Troponin Guidelines Sort Out When to Order, How to Read



As the sensitivity of troponin testing improves, so must clinicians refine the way they order and interpret such tests, according to a new consensus statement issued by seven professional societies.

Clinicians have used troponin as a biomarker for myocardial infarction since the early 1990s. However, while an elevated level indicates myocardial necrosis, it does not necessarily mean that a myocardial infarction has occurred. There can be other myriad reasons for an increase in troponin.

The consensus statement – written by a 14-member group of experts – reviews the most recent research on troponin testing and its clinical applications. It also addresses frequently asked questions on what an elevated troponin level means, when the test should be ordered, and prognosis with a positive test. The statement also gives a schematic look at potential causes of a positive troponin test. The schematic is divided into ischemic and nonischemic causes, and then further broken down.

"We need to be thinking about why we are ordering the troponin test before we order it," said Dr. L. Kristin Newby, cochair of the writing committee for the ACCF 2012 Expert Consensus Document on Practical Clinical Considerations in the Interpretation of Troponin Elevations. "We hope this document provides a road map to help clinicians be more deliberate when ordering these tests and interpreting the results," said Dr. Newby, who is a professor of medicine in the division of cardiovascular medicine at Duke University Medical Center, Durham, N.C.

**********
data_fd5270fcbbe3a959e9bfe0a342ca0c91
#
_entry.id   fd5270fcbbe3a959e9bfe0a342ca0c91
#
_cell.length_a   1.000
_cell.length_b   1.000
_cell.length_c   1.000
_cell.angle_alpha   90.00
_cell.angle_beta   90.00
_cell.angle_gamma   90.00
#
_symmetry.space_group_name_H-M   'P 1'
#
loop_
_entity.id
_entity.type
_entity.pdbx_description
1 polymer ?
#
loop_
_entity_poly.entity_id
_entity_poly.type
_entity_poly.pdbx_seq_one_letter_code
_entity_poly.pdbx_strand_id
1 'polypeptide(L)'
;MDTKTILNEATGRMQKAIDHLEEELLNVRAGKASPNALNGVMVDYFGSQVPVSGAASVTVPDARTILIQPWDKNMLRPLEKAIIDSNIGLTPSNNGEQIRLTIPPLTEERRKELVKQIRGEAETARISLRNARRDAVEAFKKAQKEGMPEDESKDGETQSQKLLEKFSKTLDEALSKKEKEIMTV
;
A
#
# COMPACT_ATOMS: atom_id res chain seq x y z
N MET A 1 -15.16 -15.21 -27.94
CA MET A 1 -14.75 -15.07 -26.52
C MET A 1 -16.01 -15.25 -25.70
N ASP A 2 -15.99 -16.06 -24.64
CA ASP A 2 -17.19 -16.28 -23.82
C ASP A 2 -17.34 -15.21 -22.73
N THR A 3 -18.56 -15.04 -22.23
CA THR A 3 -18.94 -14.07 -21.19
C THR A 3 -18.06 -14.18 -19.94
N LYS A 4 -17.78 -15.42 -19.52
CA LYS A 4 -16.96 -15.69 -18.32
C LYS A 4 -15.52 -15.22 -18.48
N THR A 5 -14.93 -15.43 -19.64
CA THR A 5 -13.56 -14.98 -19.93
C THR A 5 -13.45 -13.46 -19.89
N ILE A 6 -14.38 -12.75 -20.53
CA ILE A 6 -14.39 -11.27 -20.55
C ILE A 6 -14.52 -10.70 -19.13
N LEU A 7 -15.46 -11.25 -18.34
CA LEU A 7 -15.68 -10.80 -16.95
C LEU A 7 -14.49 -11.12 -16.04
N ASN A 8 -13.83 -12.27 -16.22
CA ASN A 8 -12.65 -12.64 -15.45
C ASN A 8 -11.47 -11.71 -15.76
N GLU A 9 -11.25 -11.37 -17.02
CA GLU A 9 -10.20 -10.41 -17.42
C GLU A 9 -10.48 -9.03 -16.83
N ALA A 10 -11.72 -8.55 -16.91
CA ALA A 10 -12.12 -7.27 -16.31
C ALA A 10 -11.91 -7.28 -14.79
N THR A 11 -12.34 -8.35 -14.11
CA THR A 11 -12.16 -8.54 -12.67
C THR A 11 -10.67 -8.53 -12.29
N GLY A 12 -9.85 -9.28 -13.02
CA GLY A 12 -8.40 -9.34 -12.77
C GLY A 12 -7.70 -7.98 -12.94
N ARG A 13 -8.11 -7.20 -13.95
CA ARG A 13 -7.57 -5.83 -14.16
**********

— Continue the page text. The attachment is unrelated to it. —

Troponin may be elevated because of heart failure, surgery, trauma, kidney disease, or pulmonary embolism, among other conditions. The biomarker may also show up in patients with sepsis or those taking certain chemotherapies, such as anthracyclines and cyclophosphamide, which are known to cause cardiac damage.

"If we are indiscriminate in how we order these tests or we aren’t paying attention to the clinical scenario before us, we may miss something important," said Dr. Newby.

Further complicating testing, the statement warns clinicians that "all troponin assays are not created equal," and that there "is a wide spectrum of assay quality in practice." The measurement of cardiac troponin is also not standardized, though there have been recommendations by the National Academy of Clinical Biochemistry on how to do so.

Most assays, however, are "able to selectively detect cardiac troponin to the exclusion of troponin from other tissues," according to the statement.

The statement also documents that elevated troponin deserves investigation because it is associated with worse outcomes.

"If you have a pulmonary embolism or end-stage renal disease and your troponin is elevated, your prognosis – how you are expected to do – is worse," said Dr. Newby.

According to the statement, for clinicians, the "best value of troponin testing remains in the diagnosis of MI." But even with that use, "it is important to understand the clinical context as treatment may vary considerably."

The 37-page statement was developed by the American College of Cardiology Foundation, the American Association for Clinical Chemistry, the American College of Chest Physicians, the American College of Emergency Physicians, the American College of Physicians, the American Heart Association, and the Society for Cardiovascular Angiography and Interventions.

The statement was published online (JACC 2012;60) and will also be available on the ACC’s website.

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